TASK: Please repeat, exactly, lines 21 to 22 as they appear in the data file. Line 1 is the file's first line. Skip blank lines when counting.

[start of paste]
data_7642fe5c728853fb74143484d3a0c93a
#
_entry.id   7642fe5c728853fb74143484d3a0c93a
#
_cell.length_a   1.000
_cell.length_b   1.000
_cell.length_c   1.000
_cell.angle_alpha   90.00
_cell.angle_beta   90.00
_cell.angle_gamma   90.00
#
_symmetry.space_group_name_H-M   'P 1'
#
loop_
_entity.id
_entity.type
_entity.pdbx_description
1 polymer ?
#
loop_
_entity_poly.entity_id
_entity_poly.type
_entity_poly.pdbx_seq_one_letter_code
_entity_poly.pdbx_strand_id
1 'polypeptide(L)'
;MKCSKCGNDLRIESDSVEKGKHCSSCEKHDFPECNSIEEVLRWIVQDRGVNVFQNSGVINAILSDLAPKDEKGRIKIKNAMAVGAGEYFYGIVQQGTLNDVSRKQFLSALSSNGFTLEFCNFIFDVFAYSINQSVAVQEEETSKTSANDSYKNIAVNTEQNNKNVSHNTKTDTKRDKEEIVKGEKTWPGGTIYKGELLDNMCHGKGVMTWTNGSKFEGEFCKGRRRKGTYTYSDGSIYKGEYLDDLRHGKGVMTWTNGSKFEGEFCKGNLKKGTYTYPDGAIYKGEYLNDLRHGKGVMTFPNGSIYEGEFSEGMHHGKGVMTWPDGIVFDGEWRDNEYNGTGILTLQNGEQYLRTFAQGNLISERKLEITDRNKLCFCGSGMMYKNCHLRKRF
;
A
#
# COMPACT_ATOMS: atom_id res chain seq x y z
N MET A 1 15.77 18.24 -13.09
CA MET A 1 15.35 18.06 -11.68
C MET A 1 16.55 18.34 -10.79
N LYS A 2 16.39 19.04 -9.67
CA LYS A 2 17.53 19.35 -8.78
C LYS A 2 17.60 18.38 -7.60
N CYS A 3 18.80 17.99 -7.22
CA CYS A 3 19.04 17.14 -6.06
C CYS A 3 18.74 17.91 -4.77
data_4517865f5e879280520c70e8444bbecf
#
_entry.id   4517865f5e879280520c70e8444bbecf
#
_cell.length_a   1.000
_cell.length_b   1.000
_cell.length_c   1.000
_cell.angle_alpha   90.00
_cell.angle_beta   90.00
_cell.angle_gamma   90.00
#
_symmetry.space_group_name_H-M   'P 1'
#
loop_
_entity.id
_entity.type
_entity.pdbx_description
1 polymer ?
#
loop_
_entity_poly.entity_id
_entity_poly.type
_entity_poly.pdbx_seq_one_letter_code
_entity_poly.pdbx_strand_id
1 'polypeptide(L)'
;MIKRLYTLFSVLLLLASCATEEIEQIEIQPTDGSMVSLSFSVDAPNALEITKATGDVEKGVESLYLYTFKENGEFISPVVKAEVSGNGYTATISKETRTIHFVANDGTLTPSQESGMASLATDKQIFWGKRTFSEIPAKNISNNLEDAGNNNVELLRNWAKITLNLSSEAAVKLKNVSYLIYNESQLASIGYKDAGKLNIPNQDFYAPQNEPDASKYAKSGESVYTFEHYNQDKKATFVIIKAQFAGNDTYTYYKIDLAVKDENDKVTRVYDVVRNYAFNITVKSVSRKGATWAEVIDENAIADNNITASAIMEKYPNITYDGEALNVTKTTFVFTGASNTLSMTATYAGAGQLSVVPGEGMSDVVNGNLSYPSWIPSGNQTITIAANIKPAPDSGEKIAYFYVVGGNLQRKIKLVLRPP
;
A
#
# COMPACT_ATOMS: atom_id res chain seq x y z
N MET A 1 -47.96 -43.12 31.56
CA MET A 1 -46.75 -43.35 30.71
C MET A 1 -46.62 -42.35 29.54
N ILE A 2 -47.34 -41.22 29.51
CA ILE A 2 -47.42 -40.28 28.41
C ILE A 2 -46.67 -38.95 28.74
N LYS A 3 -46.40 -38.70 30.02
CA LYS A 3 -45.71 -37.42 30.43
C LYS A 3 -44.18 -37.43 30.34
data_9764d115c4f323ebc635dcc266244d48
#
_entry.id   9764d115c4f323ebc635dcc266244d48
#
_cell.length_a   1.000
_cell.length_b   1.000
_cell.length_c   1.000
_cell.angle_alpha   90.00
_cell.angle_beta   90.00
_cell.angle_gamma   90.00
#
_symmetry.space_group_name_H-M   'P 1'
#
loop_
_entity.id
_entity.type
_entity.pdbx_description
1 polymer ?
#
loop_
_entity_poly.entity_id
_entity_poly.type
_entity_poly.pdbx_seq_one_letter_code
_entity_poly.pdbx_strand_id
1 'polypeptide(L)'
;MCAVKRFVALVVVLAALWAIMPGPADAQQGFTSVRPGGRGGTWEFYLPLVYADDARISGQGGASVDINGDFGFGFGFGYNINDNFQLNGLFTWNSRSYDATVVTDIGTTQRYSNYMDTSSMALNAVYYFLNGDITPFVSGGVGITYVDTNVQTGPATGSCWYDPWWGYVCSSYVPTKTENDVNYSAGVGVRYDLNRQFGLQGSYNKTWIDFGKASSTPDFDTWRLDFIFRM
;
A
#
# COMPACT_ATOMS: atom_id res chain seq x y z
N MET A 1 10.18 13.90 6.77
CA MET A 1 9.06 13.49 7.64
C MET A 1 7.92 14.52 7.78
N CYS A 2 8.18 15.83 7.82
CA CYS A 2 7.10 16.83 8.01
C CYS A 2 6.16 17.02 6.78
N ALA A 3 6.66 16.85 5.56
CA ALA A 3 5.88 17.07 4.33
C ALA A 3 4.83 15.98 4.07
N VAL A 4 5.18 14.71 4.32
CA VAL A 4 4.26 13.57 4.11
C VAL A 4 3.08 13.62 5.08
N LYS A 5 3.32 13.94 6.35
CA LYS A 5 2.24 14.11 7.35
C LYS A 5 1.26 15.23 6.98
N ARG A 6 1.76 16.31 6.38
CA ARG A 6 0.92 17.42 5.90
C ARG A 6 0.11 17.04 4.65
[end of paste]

_entity_poly.entity_id
_entity_poly.type